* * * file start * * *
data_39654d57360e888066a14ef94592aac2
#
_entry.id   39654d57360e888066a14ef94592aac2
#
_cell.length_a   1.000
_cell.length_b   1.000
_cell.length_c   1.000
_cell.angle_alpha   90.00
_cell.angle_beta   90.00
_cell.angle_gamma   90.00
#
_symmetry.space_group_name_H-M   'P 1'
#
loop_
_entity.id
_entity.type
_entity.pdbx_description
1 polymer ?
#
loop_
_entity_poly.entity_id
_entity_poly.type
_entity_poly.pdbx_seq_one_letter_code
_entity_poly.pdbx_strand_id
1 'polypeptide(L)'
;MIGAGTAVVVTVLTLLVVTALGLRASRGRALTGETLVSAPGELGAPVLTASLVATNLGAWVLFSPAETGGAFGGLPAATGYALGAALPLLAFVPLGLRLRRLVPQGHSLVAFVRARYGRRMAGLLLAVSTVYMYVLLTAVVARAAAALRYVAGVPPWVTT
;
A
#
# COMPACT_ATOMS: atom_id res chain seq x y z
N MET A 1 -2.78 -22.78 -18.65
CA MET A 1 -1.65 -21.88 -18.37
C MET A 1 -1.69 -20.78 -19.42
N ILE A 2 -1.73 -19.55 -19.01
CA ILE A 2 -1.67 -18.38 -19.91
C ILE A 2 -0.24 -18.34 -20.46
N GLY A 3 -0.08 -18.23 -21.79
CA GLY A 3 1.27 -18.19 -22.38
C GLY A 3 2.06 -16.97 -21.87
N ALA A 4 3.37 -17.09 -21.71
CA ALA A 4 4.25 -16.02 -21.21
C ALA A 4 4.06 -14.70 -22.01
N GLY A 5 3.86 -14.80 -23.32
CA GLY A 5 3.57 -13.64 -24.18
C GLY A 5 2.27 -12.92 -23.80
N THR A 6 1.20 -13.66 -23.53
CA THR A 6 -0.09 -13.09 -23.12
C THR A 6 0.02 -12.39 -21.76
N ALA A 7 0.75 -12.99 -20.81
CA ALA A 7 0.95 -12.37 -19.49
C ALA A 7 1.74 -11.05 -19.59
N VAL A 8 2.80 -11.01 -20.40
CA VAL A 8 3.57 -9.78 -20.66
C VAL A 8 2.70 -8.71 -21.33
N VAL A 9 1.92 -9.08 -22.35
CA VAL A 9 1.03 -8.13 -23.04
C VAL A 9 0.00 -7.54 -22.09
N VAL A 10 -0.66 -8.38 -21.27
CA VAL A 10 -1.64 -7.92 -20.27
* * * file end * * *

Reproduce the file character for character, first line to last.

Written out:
data_39654d57360e888066a14ef94592aac2
#
_entry.id   39654d57360e888066a14ef94592aac2
#
_cell.length_a   1.000
_cell.length_b   1.000
_cell.length_c   1.000
_cell.angle_alpha   90.00
_cell.angle_beta   90.00
_cell.angle_gamma   90.00
#
_symmetry.space_group_name_H-M   'P 1'
#
loop_
_entity.id
_entity.type
_entity.pdbx_description
1 polymer ?
#
loop_
_entity_poly.entity_id
_entity_poly.type
_entity_poly.pdbx_seq_one_letter_code
_entity_poly.pdbx_strand_id
1 'polypeptide(L)'
;MIGAGTAVVVTVLTLLVVTALGLRASRGRALTGETLVSAPGELGAPVLTASLVATNLGAWVLFSPAETGGAFGGLPAATGYALGAALPLLAFVPLGLRLRRLVPQGHSLVAFVRARYGRRMAGLLLAVSTVYMYVLLTAVVARAAAALRYVAGVPPWVTT
;
A
#
# COMPACT_ATOMS: atom_id res chain seq x y z
N MET A 1 -2.78 -22.78 -18.65
CA MET A 1 -1.65 -21.88 -18.37
C MET A 1 -1.69 -20.78 -19.42
N ILE A 2 -1.73 -19.55 -19.01
CA ILE A 2 -1.67 -18.38 -19.91
C ILE A 2 -0.24 -18.34 -20.46
N GLY A 3 -0.08 -18.23 -21.79
CA GLY A 3 1.27 -18.19 -22.38
C GLY A 3 2.06 -16.97 -21.87
N ALA A 4 3.37 -17.09 -21.71
CA ALA A 4 4.25 -16.02 -21.21
C ALA A 4 4.06 -14.70 -22.01
N GLY A 5 3.86 -14.80 -23.32
CA GLY A 5 3.57 -13.64 -24.18
C GLY A 5 2.27 -12.92 -23.80
N THR A 6 1.20 -13.66 -23.53
CA THR A 6 -0.09 -13.09 -23.12
C THR A 6 0.02 -12.39 -21.76
N ALA A 7 0.75 -12.99 -20.81
CA ALA A 7 0.95 -12.37 -19.49
C ALA A 7 1.74 -11.05 -19.59
N VAL A 8 2.80 -11.01 -20.40
CA VAL A 8 3.57 -9.78 -20.66
C VAL A 8 2.70 -8.71 -21.33
N VAL A 9 1.92 -9.08 -22.35
CA VAL A 9 1.03 -8.13 -23.04
C VAL A 9 0.00 -7.54 -22.09
N VAL A 10 -0.66 -8.38 -21.27
CA VAL A 10 -1.64 -7.92 -20.27